CHJ

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The Chestnut Arbor fits straight into most scroll chucks with or without the auxiliary jaws fitted.
DSCN0840.JPG


I house my mops in a little cupboard alongside the lathe, it has a front cover fitted when not in use, one thing you don't want is a stray wood shaving caught up in one of the mops, a moments inattention and you can spend some considerable time removing the resultant bruises and scratches from the work piece.
DSCN1332mid.jpg
it's somewhat fuller now as I have a selection of domed mops and smaller straight ones.

Be very cautious if you are tempted to use a small straight mop inside a bowl or similar, or the big mops for that matter in a large bowl, it is very easy to allow the fixing bolt head to come into contact with the inner base of the bowl.
Using Domed mops avoids this of course and allows for greater ease of access into smaller items.
 

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boysie39

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Thanks to all who replyed . A great insight into the world of buffing . I think the Chestnut system looks the flavour of the month .
Will check with suppliers over here and if available will order tomorrow .
Geez, I sure am lucky I thought I had nothing else left to buy :roll: . It can get depressing to have thoughts like that . :mrgreen:
 

cornucopia

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Hi Eugene

I use mops and compounds from the polishing shop
I dont buff much wood- i tend to use them on acrylic and amalgam mutt box's- but its the same process
I use three sorts- as listed in the middle of this page
I belive the mops are cheaper than the "systems" and the compounds seem to last for ever
 

Lightweeder

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I use the Chestnut system - only one I've used so can't really compare. Frequently, I get to wheel B and find I missed a bit, so have to rever to wheel A, so the all on one bar system would be usefulo, but otherwise I couldn't be without it. I must say, the Beal domed wheels look a better shape than the Chestnut, but otherwise, no complaints.
 

boysie39

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George , thanks for your advice ,I had a look at the site and realised that one would have to know whay one was looking for. As I havent a clue what I needed, :oops:
I thought the Chestnut one was the safest one to go for . :roll: :roll:
Trying to source a supplier over here that have them in stock it will probley be next week before I have one, something to look fwd. to. :mrgreen:
 

OldWood

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Glad I found this thread - it's an area I've been wondering about for some time.

Can I ask the question - what speed do you buff at ? I liked John's separate motor idea but worry slightly about how fast that must be going.

Rob
 

CHJ

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Speeds:
Maximum speeds used depends a lot on the construction of the particular brand of mops and how the cloth is retained at the core, but judging by what I have experienced there is little chance of them flying apart at speeds you can sensibly use them at.

For my (Chestnuts) 200mm mops I use at a basic 1200 RPM, this is sometimes taken up to 1400 or so but more often lowered to 750-800 to allow the mop to flex well into cavities and give less risk of snatching a piece out of your hands.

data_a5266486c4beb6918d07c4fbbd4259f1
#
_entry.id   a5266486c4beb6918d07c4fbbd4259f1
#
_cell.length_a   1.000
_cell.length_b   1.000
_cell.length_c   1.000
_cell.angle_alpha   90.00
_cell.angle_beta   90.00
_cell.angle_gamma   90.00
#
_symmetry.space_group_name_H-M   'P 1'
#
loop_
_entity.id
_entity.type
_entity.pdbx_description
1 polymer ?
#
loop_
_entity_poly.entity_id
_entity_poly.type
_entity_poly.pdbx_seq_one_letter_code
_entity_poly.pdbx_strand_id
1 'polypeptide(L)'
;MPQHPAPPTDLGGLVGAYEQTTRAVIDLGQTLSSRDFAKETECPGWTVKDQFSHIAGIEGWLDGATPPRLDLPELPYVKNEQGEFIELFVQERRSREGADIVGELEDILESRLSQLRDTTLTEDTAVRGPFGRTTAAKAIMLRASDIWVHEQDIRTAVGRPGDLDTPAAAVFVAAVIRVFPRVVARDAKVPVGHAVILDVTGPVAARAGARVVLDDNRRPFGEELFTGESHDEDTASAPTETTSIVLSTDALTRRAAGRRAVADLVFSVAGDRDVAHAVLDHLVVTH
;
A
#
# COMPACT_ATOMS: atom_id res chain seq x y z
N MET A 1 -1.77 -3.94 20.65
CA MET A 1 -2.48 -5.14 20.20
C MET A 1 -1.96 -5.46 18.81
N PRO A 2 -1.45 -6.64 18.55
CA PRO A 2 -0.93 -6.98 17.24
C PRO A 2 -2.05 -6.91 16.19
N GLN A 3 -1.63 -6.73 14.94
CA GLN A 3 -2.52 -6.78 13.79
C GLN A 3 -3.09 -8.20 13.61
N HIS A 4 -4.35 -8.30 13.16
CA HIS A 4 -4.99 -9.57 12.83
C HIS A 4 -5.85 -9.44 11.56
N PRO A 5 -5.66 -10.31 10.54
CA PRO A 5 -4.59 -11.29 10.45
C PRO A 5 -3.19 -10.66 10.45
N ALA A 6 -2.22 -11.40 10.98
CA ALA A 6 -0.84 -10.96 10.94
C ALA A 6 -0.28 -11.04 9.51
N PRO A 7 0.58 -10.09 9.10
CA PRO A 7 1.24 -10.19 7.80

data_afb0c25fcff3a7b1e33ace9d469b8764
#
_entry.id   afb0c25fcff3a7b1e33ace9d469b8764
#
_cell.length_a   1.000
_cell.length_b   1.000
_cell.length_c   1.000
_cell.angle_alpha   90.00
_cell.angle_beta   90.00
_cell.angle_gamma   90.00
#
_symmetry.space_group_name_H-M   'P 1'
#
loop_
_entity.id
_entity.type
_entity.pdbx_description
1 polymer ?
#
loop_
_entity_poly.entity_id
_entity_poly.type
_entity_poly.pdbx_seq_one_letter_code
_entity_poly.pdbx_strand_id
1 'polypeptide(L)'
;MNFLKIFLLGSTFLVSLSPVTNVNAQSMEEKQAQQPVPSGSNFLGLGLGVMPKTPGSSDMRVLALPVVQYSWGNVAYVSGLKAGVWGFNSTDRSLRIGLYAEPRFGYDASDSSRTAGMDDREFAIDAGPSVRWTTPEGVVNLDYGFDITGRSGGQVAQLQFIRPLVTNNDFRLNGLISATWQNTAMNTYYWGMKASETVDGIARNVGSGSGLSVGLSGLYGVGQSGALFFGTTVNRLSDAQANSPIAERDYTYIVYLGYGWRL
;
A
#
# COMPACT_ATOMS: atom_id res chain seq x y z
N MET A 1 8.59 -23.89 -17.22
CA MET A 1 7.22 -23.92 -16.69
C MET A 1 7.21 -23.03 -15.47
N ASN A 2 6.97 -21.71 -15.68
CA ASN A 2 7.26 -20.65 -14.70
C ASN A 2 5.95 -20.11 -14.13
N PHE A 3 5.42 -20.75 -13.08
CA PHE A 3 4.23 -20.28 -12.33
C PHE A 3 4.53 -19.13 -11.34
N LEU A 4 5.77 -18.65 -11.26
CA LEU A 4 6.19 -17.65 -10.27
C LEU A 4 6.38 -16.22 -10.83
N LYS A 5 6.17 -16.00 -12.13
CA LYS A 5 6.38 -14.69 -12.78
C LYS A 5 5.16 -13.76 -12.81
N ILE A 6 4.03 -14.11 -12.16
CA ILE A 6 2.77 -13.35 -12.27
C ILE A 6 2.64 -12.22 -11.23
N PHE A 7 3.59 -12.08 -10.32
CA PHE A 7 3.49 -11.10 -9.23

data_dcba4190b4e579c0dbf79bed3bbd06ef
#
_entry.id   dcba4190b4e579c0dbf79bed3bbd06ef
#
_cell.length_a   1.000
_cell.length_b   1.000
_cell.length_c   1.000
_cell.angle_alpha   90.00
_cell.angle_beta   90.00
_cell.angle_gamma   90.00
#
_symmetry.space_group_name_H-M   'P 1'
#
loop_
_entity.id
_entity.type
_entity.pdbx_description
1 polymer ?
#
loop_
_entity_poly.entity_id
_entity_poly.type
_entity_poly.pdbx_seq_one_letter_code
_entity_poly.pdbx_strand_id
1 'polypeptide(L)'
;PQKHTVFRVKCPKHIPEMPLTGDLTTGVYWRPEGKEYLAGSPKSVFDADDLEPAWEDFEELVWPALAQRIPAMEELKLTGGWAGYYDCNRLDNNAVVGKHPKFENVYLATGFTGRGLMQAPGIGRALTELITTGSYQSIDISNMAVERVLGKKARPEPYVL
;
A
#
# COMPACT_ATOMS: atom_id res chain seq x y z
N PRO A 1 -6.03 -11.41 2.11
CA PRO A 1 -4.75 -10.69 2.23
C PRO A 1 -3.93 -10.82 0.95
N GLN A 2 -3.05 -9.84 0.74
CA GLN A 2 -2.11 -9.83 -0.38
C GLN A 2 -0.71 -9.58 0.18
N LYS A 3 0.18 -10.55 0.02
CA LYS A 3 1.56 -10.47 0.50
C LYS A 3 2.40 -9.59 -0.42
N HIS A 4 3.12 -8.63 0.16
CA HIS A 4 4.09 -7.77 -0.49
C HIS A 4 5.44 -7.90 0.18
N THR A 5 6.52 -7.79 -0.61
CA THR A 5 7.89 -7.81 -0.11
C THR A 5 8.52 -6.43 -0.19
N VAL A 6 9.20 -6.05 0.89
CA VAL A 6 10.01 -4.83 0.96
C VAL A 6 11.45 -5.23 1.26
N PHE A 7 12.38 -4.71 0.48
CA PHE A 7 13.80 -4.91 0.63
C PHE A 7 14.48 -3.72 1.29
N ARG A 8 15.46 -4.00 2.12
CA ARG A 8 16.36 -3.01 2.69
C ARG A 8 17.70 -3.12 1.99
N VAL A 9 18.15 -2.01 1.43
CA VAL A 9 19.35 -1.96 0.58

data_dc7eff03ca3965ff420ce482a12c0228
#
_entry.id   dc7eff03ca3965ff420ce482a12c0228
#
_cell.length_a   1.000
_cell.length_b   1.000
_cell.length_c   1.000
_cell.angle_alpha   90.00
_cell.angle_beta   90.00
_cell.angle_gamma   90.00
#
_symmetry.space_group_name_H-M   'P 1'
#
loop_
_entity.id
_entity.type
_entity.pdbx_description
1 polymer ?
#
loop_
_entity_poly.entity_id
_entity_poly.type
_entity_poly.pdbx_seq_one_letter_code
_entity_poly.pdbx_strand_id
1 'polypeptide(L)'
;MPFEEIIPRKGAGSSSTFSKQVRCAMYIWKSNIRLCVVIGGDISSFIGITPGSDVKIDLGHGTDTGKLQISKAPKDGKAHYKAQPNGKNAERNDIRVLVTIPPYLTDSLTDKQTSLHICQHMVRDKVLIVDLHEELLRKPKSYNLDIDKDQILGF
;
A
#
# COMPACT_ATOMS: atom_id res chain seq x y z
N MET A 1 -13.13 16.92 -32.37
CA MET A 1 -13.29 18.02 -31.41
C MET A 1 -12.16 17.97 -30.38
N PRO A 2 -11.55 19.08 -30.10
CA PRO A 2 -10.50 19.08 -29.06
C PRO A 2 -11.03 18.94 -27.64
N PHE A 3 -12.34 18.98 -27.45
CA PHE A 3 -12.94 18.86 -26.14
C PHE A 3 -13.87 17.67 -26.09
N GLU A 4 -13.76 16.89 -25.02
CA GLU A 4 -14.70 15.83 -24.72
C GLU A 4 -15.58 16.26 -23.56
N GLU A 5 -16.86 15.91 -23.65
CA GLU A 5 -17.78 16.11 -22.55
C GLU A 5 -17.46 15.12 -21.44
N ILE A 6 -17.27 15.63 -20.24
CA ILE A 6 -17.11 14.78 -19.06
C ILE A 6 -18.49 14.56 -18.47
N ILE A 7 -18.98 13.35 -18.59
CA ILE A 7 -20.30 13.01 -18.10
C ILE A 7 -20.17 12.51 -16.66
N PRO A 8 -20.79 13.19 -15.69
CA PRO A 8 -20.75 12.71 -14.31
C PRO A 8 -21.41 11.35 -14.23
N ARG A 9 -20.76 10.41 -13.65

The 'stiffness' of the three mops due to centrifugal force varies because of the composition, the softer finishing mops needing more speed if attempting to maintain the same stiffness but that is rarely needed.
Other brands may need slight adjustments but I would suspect that the variations in personal methods of use would be more significant than the Brand type.

Smaller mops such as the 100mm straight & domed versions I find perform well at something around 1600-1800 RPM to increase the surface speed and subsequent friction heat for the polish and by their very nature gain less flexibility at lower speeds due to the small fabric length from the clamping spindle.
 

Hesh

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Rob,
I buff at 1450 which seems to do the job for me and a lot of the motors I'm looking at (1/2 hp) seem to be around about that speed.

Steve
 

OldWood

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Hesh":g5crvz4x said:
Rob,
I buff at 1450 which seems to do the job for me and a lot of the motors I'm looking at (1/2 hp) seem to be around about that speed.

Steve
Hi Steve - standard speed for 4 pole induction motor. 2 pole = 2800; 6 pole = 930, etc. Anything more than 4 pole is a bit of a rarity now though as it is cheaper to use pulleys than make motors with lots of copper.
 

Hesh

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OldWood, thanks for that I'll have another look. I'm thinking of a seperate motor for the chestnut system so will have to ensure i get the right one. The other option is to use the headstock of my current lathe once I get my new one as I know everything works. The only problem with that of course is that I may need to sell one to buy the other.............

Steve
 

CHJ

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Hesh":24bqxkze said:
.... I'm thinking of a seperate motor for the chestnut system so will have to ensure i get the right one. ...
The Chestnut main mandrel is designed to clamp in your four jaw chuck on your lathe.
The small mandrel fits in a pillar drill or electric hand drill jacobs style chuck.

Neither mandrel is designed to fit on a shaft.

As you will not be using your lathe chuck whilst you are buffing why would you need to have a separate motor, especially if you have a variable speed lathe, it gives you more flexibility in mop performance.